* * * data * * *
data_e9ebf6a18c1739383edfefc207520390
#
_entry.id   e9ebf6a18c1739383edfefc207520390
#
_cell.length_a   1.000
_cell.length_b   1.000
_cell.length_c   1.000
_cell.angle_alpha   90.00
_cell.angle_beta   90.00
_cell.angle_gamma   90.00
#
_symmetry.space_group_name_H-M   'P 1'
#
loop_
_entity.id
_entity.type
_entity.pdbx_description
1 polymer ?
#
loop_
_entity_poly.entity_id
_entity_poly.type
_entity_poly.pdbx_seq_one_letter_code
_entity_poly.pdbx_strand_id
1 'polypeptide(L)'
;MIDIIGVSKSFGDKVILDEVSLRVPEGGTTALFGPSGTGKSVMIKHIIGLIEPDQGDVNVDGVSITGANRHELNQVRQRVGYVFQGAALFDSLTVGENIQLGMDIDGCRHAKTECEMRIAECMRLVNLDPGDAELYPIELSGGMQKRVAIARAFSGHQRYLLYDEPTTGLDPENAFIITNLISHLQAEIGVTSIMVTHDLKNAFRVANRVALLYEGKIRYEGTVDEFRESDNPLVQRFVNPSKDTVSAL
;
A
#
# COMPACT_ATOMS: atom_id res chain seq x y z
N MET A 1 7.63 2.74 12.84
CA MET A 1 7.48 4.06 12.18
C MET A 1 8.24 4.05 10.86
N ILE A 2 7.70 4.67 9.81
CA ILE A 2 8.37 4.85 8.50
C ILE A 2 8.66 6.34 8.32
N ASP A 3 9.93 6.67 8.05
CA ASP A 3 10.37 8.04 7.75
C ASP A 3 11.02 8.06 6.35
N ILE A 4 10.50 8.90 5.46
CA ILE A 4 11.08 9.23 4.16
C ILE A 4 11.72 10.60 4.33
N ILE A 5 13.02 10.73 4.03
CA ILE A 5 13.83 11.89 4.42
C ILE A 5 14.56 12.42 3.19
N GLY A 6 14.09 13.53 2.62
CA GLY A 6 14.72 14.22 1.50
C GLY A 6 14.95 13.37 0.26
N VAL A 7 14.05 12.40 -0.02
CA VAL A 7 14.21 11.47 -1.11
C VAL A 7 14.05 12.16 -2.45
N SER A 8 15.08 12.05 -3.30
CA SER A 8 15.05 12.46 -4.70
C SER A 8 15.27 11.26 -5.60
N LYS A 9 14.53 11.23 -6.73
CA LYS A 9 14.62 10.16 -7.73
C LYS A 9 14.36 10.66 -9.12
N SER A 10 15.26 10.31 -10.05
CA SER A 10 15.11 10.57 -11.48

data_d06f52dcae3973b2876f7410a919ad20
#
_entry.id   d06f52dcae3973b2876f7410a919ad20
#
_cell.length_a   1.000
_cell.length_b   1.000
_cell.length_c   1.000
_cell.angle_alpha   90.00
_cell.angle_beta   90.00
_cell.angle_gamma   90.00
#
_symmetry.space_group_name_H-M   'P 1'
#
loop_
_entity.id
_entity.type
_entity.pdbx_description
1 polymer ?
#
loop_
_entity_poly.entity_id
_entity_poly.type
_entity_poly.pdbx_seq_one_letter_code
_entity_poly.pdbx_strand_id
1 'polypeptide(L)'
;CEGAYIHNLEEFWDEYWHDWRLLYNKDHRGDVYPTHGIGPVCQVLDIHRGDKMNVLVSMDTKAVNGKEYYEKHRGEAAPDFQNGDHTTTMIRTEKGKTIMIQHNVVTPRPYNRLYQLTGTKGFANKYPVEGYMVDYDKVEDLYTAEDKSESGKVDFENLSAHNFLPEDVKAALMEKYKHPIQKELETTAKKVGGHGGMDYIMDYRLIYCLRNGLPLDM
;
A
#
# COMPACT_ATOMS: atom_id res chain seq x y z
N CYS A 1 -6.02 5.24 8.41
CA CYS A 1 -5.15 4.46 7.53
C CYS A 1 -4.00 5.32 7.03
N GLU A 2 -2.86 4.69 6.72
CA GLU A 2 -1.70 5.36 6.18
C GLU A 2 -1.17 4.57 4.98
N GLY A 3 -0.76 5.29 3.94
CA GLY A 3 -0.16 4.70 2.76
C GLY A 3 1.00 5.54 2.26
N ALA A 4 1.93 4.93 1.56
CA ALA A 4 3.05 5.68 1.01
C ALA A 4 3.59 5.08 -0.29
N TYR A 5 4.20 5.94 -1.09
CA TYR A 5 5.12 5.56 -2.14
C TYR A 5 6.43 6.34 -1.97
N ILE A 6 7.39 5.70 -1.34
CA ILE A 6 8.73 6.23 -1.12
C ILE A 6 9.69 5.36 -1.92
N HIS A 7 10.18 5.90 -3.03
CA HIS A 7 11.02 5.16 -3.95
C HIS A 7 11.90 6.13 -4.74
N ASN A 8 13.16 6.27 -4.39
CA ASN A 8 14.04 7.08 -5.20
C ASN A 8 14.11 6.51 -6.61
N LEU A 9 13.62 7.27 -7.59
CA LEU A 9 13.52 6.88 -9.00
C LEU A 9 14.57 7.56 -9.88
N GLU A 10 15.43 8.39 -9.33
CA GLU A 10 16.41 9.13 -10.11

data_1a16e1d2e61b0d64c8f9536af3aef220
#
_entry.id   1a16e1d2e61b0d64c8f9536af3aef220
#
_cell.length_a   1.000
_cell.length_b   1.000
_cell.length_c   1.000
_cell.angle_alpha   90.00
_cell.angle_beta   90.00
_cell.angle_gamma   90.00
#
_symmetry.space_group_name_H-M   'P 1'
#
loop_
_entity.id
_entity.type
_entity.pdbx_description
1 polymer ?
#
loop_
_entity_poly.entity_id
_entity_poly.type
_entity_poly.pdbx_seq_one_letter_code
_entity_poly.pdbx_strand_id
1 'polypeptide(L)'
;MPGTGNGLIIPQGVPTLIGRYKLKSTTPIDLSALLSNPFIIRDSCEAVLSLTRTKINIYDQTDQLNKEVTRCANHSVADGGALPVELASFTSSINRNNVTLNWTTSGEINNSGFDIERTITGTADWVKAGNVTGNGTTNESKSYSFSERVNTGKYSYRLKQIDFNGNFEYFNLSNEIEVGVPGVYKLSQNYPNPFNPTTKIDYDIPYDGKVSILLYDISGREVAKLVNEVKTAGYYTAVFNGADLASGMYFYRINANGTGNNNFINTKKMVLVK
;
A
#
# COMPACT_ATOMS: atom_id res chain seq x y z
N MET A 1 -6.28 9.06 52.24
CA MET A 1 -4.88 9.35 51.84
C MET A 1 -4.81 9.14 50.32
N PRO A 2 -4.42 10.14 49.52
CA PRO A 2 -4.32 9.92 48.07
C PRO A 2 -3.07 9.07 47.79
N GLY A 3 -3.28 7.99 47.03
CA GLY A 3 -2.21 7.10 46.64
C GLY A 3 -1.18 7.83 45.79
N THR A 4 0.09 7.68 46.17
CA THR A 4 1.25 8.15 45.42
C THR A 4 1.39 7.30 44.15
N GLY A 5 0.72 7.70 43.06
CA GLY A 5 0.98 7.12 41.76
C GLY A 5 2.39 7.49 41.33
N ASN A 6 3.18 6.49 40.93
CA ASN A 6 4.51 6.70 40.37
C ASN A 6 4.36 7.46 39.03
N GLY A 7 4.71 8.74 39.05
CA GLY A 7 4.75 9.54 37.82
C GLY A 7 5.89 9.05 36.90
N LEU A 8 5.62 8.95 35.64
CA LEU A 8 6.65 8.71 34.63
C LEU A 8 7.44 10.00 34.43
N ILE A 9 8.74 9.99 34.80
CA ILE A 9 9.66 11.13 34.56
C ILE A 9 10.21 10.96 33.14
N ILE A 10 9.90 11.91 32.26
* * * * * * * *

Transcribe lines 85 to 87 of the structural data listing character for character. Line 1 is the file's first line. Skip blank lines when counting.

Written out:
;CEGAYIHNLEEFWDEYWHDWRLLYNKDHRGDVYPTHGIGPVCQVLDIHRGDKMNVLVSMDTKAVNGKEYYEKHRGEAAPDFQNGDHTTTMIRTEKGKTIMIQHNVVTPRPYNRLYQLTGTKGFANKYPVEGYMVDYDKVEDLYTAEDKSESGKVDFENLSAHNFLPEDVKAALMEKYKHPIQKELETTAKKVGGHGGMDYIMDYRLIYCLRNGLPLDM
;
A